Attaching pedals to a board without Velcro!

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If you are anything like me you have take great delight in attaching your ever-growing and ever-changing collection of pedals to a piece of wood. Guitarists are a funny lot!

I think my first attempt at making a pedal board was to use a metal shelf that was lying around at home with cheap Velcro from Woolies. The tubescreamer stayed in position reasonably well. The Crybaby Wah did not! The Marshall Bluesbreaker pedal I also used at the time didn't stay on the board for very long either.

But ever since then I have built and rebuilt pedal boards with some sort of weird obsession. I have never been particularly good with tools, but then again I have never really owned any tools of note. The kitchen table has often substituted for a work bench. One screwdriver has done the work of many.Screws have been recycled from other projects that have fallen into disrepair.

So, in short, some of my creations have not been particularly good!

And the dilemma of how to attach one's pedals to the board has become the bane of many guitarists and an otherwise happy existence simply serving society by rocking out.

But no more!

I have tried many variations on the Velcro concept. I have spent enough money on super-duper Velcro that could hold your head to the ceiling if you so desired to (finally) concede that the glue does not wish to hold some pedals down. That the glue is heavy and sticky and yuck when it decides to ooze over everything else on a prized pedal board. That it is time for a different approach!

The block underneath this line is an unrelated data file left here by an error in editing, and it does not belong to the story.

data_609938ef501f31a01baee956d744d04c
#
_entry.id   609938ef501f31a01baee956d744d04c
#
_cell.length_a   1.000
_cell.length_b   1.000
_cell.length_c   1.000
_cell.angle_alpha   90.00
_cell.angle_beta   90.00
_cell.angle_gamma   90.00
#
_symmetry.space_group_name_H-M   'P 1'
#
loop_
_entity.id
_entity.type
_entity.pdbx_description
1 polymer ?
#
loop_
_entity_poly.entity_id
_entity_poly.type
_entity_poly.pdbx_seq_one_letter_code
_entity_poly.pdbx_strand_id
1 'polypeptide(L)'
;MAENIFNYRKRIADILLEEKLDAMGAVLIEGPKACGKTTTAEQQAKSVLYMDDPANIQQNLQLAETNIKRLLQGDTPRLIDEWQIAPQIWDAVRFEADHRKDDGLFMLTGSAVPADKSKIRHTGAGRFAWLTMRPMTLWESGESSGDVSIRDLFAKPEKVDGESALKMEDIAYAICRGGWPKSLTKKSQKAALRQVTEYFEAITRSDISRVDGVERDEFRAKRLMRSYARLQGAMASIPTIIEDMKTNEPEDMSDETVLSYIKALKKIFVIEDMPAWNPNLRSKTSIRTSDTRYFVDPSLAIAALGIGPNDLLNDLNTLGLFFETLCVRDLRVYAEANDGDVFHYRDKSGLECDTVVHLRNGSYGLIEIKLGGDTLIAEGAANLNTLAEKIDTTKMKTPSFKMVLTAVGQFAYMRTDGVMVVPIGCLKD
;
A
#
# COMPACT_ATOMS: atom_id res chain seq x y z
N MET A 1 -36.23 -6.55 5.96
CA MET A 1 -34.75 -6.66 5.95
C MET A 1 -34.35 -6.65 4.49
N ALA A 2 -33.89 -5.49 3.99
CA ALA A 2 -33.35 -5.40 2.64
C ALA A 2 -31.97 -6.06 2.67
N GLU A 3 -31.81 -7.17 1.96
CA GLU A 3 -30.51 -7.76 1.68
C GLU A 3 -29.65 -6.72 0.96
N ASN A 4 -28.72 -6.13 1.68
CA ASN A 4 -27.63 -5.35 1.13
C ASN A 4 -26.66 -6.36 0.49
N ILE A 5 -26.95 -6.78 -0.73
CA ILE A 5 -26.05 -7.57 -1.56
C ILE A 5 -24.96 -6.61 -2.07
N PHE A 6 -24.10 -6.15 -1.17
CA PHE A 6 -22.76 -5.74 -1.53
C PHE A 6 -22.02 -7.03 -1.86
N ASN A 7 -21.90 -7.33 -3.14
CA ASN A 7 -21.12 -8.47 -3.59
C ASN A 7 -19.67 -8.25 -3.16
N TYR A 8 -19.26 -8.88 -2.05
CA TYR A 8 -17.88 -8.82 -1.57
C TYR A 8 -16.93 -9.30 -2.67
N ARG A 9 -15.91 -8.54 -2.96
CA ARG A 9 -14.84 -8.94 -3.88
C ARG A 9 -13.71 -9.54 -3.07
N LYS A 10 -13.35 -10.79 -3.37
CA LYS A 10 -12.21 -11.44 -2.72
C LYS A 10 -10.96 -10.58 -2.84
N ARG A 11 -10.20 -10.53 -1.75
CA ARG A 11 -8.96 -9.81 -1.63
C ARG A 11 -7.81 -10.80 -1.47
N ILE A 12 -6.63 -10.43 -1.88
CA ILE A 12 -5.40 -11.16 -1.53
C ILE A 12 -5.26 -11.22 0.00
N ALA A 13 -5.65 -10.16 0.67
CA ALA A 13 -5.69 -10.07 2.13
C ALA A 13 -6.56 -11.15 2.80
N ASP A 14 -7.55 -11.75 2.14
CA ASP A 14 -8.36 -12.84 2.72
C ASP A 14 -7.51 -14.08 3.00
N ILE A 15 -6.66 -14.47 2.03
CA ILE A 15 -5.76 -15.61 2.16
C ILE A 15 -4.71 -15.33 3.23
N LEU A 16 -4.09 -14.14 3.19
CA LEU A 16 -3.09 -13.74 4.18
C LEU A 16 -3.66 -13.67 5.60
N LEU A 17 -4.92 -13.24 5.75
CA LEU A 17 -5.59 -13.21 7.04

Enter the bike chain links.

Instead of using Velcro I am now going to screw down my pedals. I don't really wish to move the pedals around on a whim, so ease of rearrangement is not an issue for me (but may be for others).

The poor lady at Engadine Bike Shop thought I was mad when I started discussing individual links from a chain with her. She had no concept of what a guitar pedal might be and was concerned I was going to screw the links into the guitar itself for some sort of decorative purpose. In the end she was kind enough to give me two lengths of chain that were in the workshop.


A chain breaker borrowed from a friend allowed me to quickly break the chain into individual links. If you are interested in trying this for yourself I would recommend using one of these. It is possible to break the chain with a hammer and punch but I quickly tired of that. I also managed to bend a few of the links with blows from the hammer that Thor would have been proud of!

After a few minutes I had managed to assemble a reasonable amount of links; certainly more than needed for the job at hand.


I then removed two screws from the bottom of my Hotcake Overdrive pedal, positioned one of the links over a hole and then replaced the screw.

This resulted in the following; tomorrow I shall finish all my pedals and then screw them straight onto an MDF board that is cut to go within the case. More to follow after I complete the next step.



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